Tuesday, September 04, 2007

Pastoral Visits – the Changing Landscape of Ministry (Part 1)

Dahlia of the day: Zorro. When Zorro's first appear they are as dark as the center portion of the blossom in the photo. The color fades in direct sunlight. Those wishing to keep the deep color should provide shade over the blossoms.

I remember sitting in the living room of our house in Ellensburg, Washington. I believe that I was still in high school (1975). The pastor of the Presbyterian Church had called and asked if he could stop over for a few minutes to visit with our family. My mom was furious! Had we done something wrong? What did the pastor want that he couldn’t talk about it at church? When the pastor arrived my mom was “cordial.” The visit lasted about ten minutes and then the pastor left. Mom felt as though we had just become a “notch” in the pastor’s visitation record. She felt as though he stopped by because the church expected him to stop by. I will never forget that night.

Fast forward 32 years… I am a Presbyterian pastor. The world has changed!

Baby sitters—they were a life saver. Back in the day of young children we had very little in the way of money. We rarely went out. When we did go out we would hire a baby sitter to watch the kids. I NEVER DROVE A FEMALE BABY SITTER HOME! All of our baby sitters were from our church. We knew their families very well. The girls were in our youth groups. I would never put myself in the dangerous situation of being alone in a car with a female baby sitter.

Fast forward to today… I won’t ride in the car with a female (other than a relative) unless it is an emergency and then, only if their husband knows and approves. For secretary’s/office administrator’s appreciation day we are faced with the dilemma—how many cars to take to the restaurant. One accusation and my ministry is finished. Gone! Ruined!!

My wife use to work for a world-wide accounting firm. It was common practice for people of the opposite gender to ride in the same car to a client’s office—especially when the client was out of the general area. No one even questioned whether this should be done or not. The business world functions with a different set of rules than the church. Like it or not, that’s just the way it is.

Pastoral visits. Pastoral visits? Pastoral visits!?! A pastor, and the pastor’s church, needs to think long and hard before the pastor visits anyone in their home. For the next several days I will be exploring the topic of pastoral visits.

The Primary Role of a Pastor:

Every person in a church has a different idea of what the primary role of the pastor really is. The person in the hospital thinks that the pastor should stop by the hospital to visit them. The person who loves Bible study thinks the pastor should lead Bible studies. What is the pastor to do? What should the pastor do? What does the Bible say the pastor should do?

First, the Bible doesn’t talk about the “pastor” of a church or about a “denomination.” The closest text I can find that gives light to the role of a pastor is Acts 6. In the Book of Acts, the church was growing and needs were emerging. The widows of some Grecian Jews (who had become Christians) were not getting the food they needed. The problem was brought to the attention of the apostles. Their response was, "It would not be right for us to neglect the ministry of the word of God in order to wait on tables. Brothers, choose seven men from among you who are known to be full of the Spirit and wisdom. We will turn this responsibility over to them and will give our attention to prayer and the ministry of the word." The pastor’s primary responsibility is prayer and the ministry of the word—preaching/teaching. The pastor must never forget this! Our churches fail to grow because our pastors spend too much time doing things other than prayer and preaching/teaching. A pastor can visit people all day, every day, and kill the church and fail to do what God wants the pastor to do.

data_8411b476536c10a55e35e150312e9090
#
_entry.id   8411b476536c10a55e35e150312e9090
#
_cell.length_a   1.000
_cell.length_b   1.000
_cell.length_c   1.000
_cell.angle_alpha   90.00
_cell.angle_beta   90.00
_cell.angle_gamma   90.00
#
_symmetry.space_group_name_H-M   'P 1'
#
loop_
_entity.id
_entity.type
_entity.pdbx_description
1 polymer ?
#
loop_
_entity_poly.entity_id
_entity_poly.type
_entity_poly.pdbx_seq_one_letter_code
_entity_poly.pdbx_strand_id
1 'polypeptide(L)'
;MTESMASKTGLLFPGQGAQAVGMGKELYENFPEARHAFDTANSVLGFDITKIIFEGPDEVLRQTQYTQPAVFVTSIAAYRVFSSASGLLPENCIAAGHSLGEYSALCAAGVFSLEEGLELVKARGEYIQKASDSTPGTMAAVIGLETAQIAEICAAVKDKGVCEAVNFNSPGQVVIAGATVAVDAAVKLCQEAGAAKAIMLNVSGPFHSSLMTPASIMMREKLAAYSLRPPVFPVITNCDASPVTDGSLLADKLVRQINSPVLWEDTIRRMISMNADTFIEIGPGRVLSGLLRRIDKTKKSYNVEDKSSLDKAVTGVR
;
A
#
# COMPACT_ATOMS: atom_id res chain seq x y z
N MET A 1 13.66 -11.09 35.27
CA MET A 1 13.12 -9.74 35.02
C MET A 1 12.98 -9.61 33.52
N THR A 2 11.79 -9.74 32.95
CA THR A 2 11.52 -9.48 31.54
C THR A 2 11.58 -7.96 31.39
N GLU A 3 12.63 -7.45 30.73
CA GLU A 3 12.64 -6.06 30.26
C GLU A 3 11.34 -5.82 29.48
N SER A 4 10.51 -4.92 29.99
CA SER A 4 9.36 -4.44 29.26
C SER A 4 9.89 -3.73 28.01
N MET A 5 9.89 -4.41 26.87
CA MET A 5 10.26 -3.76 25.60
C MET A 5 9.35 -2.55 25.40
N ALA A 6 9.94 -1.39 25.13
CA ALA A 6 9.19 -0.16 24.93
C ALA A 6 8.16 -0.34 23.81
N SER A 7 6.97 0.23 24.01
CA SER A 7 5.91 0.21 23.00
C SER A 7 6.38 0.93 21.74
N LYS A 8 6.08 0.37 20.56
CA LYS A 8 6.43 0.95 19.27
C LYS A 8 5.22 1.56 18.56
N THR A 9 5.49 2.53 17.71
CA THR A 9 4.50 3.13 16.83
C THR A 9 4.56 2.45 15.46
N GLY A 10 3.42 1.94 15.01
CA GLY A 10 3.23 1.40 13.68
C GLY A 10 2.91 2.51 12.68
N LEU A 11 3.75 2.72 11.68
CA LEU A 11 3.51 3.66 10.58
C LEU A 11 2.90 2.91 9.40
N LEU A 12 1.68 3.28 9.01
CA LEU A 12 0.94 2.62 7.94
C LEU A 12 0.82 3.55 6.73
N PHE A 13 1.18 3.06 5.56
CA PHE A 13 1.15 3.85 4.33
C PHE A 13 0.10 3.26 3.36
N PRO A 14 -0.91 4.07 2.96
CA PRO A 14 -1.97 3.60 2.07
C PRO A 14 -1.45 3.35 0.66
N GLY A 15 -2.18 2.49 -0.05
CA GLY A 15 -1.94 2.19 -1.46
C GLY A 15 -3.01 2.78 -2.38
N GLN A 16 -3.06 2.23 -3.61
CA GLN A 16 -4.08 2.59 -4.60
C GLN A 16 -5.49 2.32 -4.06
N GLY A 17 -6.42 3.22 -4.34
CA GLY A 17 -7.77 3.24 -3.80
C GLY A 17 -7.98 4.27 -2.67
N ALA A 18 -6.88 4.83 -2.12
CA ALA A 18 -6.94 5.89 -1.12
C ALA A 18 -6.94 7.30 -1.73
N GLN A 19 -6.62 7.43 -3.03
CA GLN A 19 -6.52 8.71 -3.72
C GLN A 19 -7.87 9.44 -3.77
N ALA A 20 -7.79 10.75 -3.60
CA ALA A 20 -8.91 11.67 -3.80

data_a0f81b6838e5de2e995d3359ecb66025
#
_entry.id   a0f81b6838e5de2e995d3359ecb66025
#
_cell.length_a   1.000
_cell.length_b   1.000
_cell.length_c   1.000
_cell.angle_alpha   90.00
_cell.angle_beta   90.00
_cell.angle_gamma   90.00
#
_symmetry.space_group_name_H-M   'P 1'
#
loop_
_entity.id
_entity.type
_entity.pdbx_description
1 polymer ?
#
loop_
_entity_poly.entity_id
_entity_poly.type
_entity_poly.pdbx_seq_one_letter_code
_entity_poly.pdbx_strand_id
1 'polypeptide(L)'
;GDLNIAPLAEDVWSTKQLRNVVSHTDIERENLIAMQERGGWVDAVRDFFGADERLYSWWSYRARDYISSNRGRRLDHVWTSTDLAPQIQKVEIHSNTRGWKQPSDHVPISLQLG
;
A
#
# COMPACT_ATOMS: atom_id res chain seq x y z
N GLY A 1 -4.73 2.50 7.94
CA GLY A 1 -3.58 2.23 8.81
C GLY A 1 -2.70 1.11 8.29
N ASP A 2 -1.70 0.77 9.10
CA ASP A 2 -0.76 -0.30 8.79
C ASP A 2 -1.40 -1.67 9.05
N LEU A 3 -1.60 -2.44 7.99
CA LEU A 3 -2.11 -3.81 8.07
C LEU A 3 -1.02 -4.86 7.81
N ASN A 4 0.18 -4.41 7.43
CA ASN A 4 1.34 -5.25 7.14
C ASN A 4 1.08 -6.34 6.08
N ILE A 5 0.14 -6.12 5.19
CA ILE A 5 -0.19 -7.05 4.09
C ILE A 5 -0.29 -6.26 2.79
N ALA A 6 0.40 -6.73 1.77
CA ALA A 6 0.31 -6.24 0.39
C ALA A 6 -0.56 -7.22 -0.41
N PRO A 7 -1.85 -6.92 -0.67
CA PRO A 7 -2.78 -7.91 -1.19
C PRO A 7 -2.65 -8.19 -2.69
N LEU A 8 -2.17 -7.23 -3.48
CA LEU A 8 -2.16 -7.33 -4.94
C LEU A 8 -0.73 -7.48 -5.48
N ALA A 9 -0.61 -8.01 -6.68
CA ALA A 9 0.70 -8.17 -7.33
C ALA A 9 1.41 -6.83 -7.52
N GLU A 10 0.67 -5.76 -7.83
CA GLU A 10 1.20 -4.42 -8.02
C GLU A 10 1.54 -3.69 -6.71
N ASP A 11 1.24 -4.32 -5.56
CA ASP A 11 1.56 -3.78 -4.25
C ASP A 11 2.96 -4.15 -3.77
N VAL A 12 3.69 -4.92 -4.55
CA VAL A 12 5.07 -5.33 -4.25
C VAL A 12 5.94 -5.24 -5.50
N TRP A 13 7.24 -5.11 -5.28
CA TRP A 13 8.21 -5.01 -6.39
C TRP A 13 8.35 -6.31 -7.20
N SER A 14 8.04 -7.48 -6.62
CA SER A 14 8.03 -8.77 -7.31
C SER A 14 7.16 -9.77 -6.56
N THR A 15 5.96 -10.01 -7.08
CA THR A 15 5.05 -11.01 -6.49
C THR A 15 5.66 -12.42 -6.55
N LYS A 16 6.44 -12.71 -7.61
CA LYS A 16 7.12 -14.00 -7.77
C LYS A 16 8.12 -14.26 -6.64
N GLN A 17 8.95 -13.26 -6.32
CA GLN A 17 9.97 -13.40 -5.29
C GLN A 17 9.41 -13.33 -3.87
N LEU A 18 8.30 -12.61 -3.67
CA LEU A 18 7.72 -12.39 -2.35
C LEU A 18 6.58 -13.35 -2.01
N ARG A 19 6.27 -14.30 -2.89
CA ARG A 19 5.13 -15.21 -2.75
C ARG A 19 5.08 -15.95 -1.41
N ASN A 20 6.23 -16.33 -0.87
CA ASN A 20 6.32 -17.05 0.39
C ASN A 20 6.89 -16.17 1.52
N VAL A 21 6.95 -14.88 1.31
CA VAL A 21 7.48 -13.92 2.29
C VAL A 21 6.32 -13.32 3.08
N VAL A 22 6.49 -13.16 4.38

Now that I have gotten that off my chest…

Pastoral Visits and the “Older” Generation:

A certain segment of the congregation remembers “the day” when the pastor went out and visited every member in the church—in the church member’s home. It was hoped that such home visits would communicate that the pastor cared for the members of the church.

A few years ago a family left our church. They said that the church didn’t care for them in their times of need. I was floored. Our Deacon board helped them in ways that cannot be mentioned here. Our church provided them with countless meals. The list of how our church reached out to this family could go on and on. Yet, they felt that the church didn’t care for them in their time of need. What they meant to say is that the pastor didn’t come out to see them often enough during their time of need. Another family had a similar situation. When it was pointed out how our Deacons (and others) had reached out to them the response was, “Yea, but that’s their job.” Once again, the church and the pastor did not live up to the visitation expectations of a family.

Many of the older folks at my church “expect” the pastor to come and visit. This expectation may be there for many reasons: the church is the last thing in their lives that remains relatively unchanged, they are facing their own mortality, they many hope to “score points” with God by having the pastor stop by, they may be feeling as though they have very little to offer the church in their latter years of life, etc. What ever the reason, many older folk want (or even expect) the pastor to come and visit.


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